How Long, Oh Lord? Praying Without Ceasing For Justice

How Long, Oh Lord? Praying Without Ceasing For Justice Luke 11:1-13

By Onleilove Alston , Jul 24, 2016
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Tenth Sunday after Pentecost

As I looked through my Facebook newsfeed I saw many of my African-American friends asking, “How long, oh Lord?” This question is not just one we asked after Alton Sterling and Philando Castile were added to our great cloud of witnesses as the latest victims of racial violence, but this is a question our parents, grand-parents and generations have asked as they faced oppression.

Police killed at least 136 black people in 2016, according to The Guardian’s project The Counted which tracks police killings in America.  

We are just in the seventh month of 2016. 

As I looked at the video of Alton Sterling taking his last breath I thought about the countless Black bodies murdered due to racial violence and I tweeted this:

“My biggest prayer with my entire heart, soul & mind is that my people will be free from this captivity & that my descendants will be free.” @Wholeness4ALL

Reading Luke 11:1-13 I am reminded of one of the most famous prayers in history: the Lord's Prayer. Prayer was extremely important in the Hebrew culture Jesus grew up in, which is why out of all the things his disciples could have asked him to teach them they asked him to teach them how to pray. 

The Hebrew word Tefilah (תפילה) is generally translated into English as the word "prayer." But this is not an accurate translation, for to pray means to beg, beseech, implore, and the like. 

Tefilah calls us to deeply honest prayer, not the calm, cool and collected prayer of a comfortable person but it calls us to the cry of the desperate. My people and I are desperate for liberation.

After Jesus teaches his disciples what to pray he teaches them how to pray with faith and trust that their Heavenly Father will provide them what they ask. This is probably the hardest lesson about prayer because after you honestly pour out your heart to God, you then have to trust that you will be given what you are praying for. Some things are easy to trust God for, but other things like systematic justice for Black Lives and world peace are hard to trust God for. So what do we do? Stop praying? What do we pray? How long oh Lord, how long do we wait?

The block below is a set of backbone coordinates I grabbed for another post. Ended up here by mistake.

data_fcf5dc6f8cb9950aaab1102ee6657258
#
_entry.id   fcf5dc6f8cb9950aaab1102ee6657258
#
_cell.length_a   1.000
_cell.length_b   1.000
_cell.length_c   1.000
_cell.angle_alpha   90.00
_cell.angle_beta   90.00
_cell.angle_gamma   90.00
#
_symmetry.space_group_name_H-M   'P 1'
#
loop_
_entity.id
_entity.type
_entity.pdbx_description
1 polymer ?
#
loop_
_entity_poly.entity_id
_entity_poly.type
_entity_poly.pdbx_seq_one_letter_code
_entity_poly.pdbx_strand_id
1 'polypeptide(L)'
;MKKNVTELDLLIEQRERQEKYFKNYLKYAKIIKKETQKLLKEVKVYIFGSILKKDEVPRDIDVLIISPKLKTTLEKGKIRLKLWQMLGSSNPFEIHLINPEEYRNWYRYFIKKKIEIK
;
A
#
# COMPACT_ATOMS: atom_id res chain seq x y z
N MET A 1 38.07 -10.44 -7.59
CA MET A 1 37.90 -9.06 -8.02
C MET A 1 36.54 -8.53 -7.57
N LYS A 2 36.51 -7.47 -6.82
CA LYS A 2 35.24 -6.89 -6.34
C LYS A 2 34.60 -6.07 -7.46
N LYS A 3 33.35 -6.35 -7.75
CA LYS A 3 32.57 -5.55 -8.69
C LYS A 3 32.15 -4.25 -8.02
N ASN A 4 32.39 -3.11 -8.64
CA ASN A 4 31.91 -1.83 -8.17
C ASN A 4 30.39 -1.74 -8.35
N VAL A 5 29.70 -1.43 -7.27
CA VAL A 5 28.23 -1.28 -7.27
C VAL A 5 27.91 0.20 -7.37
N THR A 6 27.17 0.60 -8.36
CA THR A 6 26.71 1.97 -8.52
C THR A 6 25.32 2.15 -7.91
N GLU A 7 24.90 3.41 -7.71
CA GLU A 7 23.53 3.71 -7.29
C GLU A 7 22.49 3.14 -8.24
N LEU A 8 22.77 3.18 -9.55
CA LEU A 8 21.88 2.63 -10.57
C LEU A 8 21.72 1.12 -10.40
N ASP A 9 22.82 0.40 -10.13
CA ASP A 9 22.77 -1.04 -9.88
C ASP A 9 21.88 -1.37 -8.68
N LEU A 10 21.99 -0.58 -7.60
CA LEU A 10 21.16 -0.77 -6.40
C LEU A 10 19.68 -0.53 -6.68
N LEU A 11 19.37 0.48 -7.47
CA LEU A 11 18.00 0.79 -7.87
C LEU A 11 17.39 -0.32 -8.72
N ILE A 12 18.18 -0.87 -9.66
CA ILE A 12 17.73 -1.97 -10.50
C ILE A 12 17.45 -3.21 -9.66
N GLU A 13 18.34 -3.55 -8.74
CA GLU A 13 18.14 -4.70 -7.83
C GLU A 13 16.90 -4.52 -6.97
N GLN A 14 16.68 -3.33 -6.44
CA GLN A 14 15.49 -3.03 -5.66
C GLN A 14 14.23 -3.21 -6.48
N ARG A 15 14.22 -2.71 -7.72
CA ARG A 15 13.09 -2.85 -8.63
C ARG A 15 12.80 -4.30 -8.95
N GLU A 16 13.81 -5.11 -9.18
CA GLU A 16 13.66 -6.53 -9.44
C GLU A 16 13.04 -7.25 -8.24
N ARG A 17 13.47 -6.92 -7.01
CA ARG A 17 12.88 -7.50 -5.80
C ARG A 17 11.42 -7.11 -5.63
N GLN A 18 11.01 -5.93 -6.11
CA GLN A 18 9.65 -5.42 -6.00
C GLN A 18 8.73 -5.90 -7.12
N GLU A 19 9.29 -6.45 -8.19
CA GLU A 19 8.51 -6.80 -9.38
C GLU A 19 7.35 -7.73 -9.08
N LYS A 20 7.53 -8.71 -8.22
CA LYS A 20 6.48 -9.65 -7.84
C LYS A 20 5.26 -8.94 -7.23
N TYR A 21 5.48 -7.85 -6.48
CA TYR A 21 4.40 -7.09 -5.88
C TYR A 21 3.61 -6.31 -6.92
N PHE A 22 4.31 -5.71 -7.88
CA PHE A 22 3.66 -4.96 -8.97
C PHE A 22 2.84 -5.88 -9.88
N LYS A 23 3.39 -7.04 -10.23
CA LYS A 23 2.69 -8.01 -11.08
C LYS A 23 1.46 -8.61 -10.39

I am a firm believer in the words of Jesus' little Brother James the Just: "faith without action is dead."-James 2:17

As I desperately cry out to God for my people to receive justice in prayer, I also pray with my feet as I march and pray with my hands as I organize with the Live Free Campaign which is led by Black faith communities across the nation to end mass incarceration, gun violence and police brutality. As people of faith we MUST believe that God will answer our prayers for justice. We have to believe this deep down in our souls or our prayers and actions are in vain. I know that believing is easier said than done, but my enslaved ancestors prayed for freedom, and though many of them did not receive it in their lifetimes I am free from slavery.